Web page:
This past week, clinicians, researchers, administrators, and entrepreneurs came together for the 2019 World Medical Innovation Forum in Boston hosted by Partners HealthCare Innovation. The focus was the present and future of artificial intelligence (AI) in healthcare. A great deal of the value of AI in clinical use remains in the early stages. Many sessions emphasized that AI and machine learning (ML) software can contribute outside of direct clinical practice.
- AI and ML are tools used to build solutions; they are not solutions.
- AI and ML offerings must be less mysterious. Users need to be able to evaluate and audit results and the processes that led to those results.
- Clinical process deployments are still slow and relatively rare, although they get a lot of attention.
- Operational and administrative offerings will deliver value to a health system long before transformational clinical tools are available.
AI: Now and in the Future
All eyes are on AI in clinical settings but the list of nominees for the annual Peter K. Ranney Innovation Award demonstrates growing interest and respect for less glamorous applications. Eleven of the eighteen nominees involved familiar clinical topics like image recognition, early detection of degenerative symptoms, and surgical assistance. The seven other topics, however, had broader scopes.
- The Massachusetts General Hospital (MGH) Computer Science Lab’s Dxplain diagnostic assistance tool
- Tools to create new screening and assessments from McLean Hospitals BaCH Tech Lab
- ML and NLP structured questionnaires for collecting PROM and PREM data from the Brigham and Women’s Hospital PROVE Centre
- Leveraging ML and deep neural networks to develop predictive parameters for protein-binding and bioavailability in new pharma compounds from the MGH Neurochemistry Laboratory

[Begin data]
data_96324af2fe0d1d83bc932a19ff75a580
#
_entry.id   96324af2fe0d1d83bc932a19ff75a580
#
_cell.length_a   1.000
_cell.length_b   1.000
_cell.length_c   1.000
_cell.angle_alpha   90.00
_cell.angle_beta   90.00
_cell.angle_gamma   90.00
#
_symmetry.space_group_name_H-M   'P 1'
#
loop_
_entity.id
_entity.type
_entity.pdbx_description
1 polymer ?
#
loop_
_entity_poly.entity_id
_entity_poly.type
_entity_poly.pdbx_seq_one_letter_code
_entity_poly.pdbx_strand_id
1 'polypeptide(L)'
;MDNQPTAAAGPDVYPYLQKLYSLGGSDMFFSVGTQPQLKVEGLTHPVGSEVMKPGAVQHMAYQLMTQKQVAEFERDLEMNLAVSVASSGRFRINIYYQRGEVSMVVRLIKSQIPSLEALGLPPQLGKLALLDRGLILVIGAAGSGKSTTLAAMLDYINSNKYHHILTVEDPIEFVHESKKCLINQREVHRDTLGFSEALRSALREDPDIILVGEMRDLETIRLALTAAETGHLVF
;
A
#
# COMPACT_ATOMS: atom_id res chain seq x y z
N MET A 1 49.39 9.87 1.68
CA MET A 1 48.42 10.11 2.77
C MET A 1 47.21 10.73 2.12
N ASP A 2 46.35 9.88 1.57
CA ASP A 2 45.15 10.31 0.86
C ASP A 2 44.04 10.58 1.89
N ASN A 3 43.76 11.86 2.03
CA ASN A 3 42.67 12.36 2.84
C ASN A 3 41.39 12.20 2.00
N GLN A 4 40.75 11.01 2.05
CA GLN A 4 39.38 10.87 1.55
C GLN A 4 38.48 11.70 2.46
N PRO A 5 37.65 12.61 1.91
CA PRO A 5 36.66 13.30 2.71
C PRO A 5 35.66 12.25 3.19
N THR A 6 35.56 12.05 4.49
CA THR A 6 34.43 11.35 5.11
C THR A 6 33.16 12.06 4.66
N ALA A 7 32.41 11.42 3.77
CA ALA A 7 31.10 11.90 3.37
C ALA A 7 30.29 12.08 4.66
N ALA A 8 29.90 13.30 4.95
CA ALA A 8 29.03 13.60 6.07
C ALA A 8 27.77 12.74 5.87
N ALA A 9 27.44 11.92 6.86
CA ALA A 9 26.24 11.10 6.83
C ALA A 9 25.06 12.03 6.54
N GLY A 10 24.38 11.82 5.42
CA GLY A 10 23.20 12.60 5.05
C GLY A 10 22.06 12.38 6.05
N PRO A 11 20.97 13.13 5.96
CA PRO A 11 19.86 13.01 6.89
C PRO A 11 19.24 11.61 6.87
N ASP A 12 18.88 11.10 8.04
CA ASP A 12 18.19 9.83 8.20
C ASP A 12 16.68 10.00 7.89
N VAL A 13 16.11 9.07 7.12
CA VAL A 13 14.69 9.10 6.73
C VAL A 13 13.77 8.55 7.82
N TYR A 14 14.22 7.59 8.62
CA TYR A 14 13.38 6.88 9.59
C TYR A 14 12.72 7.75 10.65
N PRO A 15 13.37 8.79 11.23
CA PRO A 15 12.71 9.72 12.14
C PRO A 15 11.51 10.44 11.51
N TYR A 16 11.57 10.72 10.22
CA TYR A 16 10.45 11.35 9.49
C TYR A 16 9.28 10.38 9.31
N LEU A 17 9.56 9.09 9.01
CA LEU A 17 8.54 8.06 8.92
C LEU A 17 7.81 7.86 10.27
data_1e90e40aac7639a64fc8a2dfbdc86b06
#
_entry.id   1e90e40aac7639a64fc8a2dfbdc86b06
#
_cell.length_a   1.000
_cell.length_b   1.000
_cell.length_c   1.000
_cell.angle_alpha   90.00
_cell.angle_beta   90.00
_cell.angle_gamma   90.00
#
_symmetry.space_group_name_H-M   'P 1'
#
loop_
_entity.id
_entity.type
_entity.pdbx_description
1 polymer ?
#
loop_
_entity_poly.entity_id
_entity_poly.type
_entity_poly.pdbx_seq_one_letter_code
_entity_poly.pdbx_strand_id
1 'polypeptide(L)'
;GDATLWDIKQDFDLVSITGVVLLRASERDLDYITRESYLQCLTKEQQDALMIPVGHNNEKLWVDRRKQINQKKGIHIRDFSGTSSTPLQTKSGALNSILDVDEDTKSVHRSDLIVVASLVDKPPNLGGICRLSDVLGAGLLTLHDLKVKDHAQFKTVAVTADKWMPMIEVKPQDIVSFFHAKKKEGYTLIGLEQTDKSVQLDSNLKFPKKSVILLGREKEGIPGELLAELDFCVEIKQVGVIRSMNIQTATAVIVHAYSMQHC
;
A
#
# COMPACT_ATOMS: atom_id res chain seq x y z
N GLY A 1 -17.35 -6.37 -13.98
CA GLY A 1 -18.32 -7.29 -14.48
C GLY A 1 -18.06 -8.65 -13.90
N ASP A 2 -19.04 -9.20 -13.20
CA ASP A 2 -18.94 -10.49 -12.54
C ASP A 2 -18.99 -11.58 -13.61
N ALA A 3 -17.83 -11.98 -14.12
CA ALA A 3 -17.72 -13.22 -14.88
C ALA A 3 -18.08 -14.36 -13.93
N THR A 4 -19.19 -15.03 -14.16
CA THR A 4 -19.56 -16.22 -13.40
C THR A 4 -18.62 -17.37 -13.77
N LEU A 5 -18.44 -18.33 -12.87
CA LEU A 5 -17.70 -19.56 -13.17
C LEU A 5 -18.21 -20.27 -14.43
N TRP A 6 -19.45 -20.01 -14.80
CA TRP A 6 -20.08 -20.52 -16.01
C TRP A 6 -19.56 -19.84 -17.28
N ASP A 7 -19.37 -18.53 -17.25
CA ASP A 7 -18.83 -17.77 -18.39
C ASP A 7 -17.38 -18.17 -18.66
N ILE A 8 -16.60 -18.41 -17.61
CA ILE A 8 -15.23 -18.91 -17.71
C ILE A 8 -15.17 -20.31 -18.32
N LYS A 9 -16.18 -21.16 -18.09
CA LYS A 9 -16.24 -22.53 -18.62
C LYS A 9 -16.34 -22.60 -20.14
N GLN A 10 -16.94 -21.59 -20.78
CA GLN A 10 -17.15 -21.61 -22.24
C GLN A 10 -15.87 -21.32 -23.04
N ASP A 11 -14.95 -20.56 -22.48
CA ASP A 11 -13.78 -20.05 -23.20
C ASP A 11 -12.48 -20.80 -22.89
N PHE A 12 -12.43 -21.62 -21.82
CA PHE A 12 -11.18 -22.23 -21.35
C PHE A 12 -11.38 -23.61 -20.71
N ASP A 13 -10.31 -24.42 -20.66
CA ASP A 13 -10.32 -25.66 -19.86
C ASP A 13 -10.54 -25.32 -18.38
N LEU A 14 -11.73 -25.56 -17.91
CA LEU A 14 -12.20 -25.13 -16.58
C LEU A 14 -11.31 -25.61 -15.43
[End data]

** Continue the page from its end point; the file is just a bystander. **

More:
- Applying ML and NLP to medical records and SDoH data to project palliative care needs
- Using ML diagnosis to identify potential incidents of intimate partner violence in medical records
- “Digital phenotyping” through ML and NLP to stratify risk of overdose and trigger interventions, from the McLean Hospital Applied Neuroimaging Statistics Lab
Panels, such as Monday’s Mental Health, Smartphone Apps and the Promise of AI and Tuesday’s The Provider Back Office of the Future, illustrated current uses of AI in more prosaic applications, as well as the challenges of implementing AI software and tools. AI and ML tools are already in use in administrative and financial functions. Those areas are growing, including the recent $2M grant from Amazon to Beth Israel Deaconess for administrative, management, and operations-focused uses of AI. The large number of currently manual tasks in healthcare administration and finance that can be addressed using sophisticated process automation represent significant opportunities for AI and ML developers.
The End of the Black Box
This conference focused a lot of attention on AI and ML’s opacity. Providers want to be able to understand where diagnoses or recommendations come from before they will trust a tool in everyday practice. The more transparent and auditable platforms or products are, the faster systems and providers will be willing to adopt them.
AI and ML: Tools, Not Solutions
Speakers at many panels expressed the importance of understanding AI and ML as part of a solutions toolkit, not as a solution by itself. Speakers emphasized the importance of rigorous project management fundamentals, identifying a problem and seeking solutions. The power and flexibility of AI and ML means that solutions increasingly include those elements, but the solution remains the most important thing, not the tools used to achieve it.
Where’s the Revolution?
More sophisticated computing technology, better access to data, and new programming tools have made the use of AI and ML an inevitability. No one seems to be able to pinpoint when or how an obvious transformation will occur. It’s happening now, with AI and ML components increasingly used in new technology and solutions whether we realize it or not. Breakthrough therapies and earth-shattering changes in treatment modalities are rare, and adoption is slow. When developers thoughtfully integrate AI and ML into coherent solutions for identified problems, they’re already here.